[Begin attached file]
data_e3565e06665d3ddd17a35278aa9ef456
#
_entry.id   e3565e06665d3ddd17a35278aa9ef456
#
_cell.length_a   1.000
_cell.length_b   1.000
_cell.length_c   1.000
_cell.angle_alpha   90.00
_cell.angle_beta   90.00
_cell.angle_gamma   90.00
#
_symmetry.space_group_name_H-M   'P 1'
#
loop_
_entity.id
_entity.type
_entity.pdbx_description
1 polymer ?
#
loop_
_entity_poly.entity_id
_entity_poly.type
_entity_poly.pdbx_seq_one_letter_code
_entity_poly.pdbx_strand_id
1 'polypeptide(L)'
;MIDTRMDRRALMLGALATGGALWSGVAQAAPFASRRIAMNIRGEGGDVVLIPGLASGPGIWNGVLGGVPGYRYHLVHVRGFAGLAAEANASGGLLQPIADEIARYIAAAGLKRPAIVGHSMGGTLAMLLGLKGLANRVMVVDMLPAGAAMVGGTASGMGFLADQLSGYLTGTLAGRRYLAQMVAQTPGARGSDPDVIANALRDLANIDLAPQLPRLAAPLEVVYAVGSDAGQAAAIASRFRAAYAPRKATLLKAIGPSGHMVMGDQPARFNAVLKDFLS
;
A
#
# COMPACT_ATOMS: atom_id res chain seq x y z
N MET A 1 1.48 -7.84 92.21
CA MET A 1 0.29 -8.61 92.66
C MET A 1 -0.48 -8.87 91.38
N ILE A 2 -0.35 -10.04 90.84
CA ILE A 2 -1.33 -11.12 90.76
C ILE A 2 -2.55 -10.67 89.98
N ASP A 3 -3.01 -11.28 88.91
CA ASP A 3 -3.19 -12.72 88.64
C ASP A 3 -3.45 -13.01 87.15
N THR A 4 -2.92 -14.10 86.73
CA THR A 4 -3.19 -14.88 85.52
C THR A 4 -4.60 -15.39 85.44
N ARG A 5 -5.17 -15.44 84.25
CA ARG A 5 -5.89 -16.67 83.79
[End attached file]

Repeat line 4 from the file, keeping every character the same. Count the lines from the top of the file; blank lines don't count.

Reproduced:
#